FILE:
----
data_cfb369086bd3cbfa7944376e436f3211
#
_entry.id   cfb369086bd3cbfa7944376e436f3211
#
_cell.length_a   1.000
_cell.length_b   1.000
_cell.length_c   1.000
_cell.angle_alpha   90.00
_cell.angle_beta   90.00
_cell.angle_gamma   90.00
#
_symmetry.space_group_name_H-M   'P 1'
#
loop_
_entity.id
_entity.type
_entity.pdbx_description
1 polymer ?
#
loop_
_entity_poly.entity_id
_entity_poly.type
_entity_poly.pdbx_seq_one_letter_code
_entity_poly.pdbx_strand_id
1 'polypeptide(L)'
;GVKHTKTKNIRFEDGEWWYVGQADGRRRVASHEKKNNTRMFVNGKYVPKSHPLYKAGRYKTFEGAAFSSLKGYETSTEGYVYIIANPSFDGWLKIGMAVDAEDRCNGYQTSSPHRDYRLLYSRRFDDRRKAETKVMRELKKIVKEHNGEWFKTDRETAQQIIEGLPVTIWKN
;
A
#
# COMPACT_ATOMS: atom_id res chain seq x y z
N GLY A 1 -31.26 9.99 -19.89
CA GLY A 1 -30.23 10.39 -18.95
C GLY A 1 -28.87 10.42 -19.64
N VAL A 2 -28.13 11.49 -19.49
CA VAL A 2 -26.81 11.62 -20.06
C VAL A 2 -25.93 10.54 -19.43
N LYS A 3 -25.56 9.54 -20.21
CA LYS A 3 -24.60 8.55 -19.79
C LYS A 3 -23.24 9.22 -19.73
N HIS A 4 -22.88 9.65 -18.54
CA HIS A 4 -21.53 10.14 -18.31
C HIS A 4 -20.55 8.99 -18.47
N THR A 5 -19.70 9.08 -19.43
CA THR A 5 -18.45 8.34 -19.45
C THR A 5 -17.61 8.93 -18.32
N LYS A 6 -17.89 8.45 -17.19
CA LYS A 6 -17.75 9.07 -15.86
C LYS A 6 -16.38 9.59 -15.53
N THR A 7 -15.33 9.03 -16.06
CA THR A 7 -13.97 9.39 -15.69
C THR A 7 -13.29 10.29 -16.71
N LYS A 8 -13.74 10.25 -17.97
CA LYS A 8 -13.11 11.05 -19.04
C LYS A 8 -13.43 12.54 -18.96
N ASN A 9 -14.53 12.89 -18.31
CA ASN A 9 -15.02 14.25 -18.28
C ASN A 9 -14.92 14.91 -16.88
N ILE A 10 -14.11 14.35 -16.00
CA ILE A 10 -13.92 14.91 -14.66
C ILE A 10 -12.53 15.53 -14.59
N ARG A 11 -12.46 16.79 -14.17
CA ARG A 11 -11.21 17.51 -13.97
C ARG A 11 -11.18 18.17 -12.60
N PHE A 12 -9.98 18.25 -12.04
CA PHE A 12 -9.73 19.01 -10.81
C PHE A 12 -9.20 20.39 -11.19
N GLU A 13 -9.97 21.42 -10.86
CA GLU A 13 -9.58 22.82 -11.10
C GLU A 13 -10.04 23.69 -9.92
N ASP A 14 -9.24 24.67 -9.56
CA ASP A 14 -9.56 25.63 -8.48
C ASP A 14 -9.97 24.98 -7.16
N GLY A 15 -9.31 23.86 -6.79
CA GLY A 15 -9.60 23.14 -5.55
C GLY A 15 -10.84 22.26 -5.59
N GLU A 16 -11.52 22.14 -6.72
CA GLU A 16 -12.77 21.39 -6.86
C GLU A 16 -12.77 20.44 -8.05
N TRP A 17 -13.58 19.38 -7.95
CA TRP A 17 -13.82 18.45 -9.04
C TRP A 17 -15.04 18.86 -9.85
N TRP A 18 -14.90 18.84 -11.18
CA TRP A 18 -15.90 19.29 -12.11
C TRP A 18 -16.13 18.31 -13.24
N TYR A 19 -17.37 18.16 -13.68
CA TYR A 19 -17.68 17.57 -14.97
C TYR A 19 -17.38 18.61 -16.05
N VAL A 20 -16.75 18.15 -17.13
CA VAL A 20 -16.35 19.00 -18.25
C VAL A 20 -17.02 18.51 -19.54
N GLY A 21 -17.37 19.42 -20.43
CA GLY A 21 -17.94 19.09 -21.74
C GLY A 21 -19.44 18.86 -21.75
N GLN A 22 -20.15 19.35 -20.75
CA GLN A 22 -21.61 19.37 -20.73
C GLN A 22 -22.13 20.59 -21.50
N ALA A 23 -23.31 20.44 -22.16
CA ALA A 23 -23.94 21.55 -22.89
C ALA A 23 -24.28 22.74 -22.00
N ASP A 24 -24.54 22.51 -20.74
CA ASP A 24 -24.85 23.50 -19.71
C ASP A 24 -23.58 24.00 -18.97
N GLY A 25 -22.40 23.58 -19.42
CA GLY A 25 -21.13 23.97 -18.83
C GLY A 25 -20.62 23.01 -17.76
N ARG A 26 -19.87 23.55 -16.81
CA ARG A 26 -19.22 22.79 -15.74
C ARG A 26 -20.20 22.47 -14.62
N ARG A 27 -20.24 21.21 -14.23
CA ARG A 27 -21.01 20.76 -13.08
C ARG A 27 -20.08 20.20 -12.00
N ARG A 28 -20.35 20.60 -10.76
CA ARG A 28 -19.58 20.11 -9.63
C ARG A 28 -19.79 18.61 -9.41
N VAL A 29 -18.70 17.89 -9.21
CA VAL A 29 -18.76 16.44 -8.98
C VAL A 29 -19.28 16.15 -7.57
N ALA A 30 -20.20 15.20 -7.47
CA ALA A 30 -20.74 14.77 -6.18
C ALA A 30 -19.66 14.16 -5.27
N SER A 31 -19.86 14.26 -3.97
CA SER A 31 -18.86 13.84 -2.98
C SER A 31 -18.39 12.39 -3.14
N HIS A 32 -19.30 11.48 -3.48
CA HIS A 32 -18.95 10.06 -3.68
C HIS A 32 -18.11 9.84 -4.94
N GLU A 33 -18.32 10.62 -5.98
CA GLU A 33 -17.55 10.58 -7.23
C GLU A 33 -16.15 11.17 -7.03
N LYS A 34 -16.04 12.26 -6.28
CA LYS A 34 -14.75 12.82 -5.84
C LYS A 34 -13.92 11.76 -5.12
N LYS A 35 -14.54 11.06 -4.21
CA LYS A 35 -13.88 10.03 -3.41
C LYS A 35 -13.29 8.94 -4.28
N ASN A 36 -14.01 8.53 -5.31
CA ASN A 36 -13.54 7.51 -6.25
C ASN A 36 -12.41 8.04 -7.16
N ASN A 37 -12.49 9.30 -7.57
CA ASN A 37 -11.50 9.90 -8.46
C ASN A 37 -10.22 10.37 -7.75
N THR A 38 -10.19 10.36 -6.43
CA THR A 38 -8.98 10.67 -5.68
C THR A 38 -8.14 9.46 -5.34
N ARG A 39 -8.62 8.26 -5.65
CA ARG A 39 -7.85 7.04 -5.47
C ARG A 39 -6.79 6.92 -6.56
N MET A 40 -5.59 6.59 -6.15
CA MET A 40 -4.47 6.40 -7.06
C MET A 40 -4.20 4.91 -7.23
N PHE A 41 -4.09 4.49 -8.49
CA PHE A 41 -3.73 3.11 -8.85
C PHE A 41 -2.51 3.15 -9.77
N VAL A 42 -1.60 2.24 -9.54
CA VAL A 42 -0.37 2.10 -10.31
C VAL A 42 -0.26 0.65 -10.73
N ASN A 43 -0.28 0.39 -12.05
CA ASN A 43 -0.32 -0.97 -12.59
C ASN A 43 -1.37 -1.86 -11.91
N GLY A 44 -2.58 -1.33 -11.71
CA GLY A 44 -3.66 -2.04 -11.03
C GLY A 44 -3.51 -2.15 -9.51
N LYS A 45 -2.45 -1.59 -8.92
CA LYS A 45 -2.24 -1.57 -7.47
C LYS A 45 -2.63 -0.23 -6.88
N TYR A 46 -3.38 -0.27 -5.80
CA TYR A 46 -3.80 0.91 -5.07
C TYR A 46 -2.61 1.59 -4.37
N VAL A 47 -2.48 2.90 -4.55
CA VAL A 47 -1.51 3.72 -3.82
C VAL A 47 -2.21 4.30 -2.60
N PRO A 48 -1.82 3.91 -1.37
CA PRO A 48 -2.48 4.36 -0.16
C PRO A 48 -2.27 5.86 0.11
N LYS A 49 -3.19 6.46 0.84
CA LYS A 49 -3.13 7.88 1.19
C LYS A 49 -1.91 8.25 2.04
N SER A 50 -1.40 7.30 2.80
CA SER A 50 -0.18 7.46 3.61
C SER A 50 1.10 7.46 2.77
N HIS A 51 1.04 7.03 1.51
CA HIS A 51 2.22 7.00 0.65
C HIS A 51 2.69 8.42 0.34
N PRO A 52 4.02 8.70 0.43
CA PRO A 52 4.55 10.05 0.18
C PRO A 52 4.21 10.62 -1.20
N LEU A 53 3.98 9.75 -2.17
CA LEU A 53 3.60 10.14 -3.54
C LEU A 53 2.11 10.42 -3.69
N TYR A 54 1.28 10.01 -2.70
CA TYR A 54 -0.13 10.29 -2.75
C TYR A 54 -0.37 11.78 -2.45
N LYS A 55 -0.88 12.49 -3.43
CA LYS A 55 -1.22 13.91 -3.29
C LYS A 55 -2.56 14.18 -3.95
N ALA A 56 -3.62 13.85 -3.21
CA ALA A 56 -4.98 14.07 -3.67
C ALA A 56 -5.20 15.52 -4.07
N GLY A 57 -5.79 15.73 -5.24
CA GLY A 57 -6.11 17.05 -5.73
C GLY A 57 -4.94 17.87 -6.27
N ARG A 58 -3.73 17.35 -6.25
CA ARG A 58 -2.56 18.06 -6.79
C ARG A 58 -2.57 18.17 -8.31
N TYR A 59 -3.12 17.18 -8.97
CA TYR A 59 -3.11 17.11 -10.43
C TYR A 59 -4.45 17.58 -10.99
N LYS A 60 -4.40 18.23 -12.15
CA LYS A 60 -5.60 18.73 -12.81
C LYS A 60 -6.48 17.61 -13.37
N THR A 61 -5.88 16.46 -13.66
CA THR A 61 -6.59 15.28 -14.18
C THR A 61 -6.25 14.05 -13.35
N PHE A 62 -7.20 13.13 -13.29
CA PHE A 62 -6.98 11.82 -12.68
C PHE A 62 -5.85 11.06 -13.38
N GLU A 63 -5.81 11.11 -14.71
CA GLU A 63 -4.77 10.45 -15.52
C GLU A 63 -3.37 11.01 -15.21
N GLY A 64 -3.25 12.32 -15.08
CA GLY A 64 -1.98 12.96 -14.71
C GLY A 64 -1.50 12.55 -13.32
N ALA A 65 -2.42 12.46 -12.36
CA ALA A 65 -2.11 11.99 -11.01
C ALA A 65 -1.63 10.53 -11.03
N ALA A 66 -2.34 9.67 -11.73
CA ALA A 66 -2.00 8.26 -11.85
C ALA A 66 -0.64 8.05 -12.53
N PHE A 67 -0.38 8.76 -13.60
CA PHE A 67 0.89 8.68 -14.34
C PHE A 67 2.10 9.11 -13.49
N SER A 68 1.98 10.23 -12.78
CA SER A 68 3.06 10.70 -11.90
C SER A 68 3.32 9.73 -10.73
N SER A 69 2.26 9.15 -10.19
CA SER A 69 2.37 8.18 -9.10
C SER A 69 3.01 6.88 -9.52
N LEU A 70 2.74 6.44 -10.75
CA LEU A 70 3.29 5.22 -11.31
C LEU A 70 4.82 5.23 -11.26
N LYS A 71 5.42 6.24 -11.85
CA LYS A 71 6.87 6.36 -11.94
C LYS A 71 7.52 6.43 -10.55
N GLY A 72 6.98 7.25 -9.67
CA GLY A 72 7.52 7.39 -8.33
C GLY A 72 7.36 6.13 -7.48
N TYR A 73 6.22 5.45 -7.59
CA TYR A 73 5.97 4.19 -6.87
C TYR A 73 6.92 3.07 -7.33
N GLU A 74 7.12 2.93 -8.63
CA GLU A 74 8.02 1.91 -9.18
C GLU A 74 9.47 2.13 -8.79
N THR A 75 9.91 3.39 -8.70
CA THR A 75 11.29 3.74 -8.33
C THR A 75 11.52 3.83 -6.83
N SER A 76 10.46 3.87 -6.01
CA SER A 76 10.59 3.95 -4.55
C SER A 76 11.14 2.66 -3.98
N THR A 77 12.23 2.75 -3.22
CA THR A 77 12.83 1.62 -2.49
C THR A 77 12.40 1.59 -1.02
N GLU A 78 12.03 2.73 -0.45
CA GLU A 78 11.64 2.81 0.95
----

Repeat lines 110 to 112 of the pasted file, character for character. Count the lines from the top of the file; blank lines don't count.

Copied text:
CA ARG A 27 -21.01 20.76 -13.08
C ARG A 27 -20.08 20.20 -12.00
N ARG A 28 -20.35 20.60 -10.76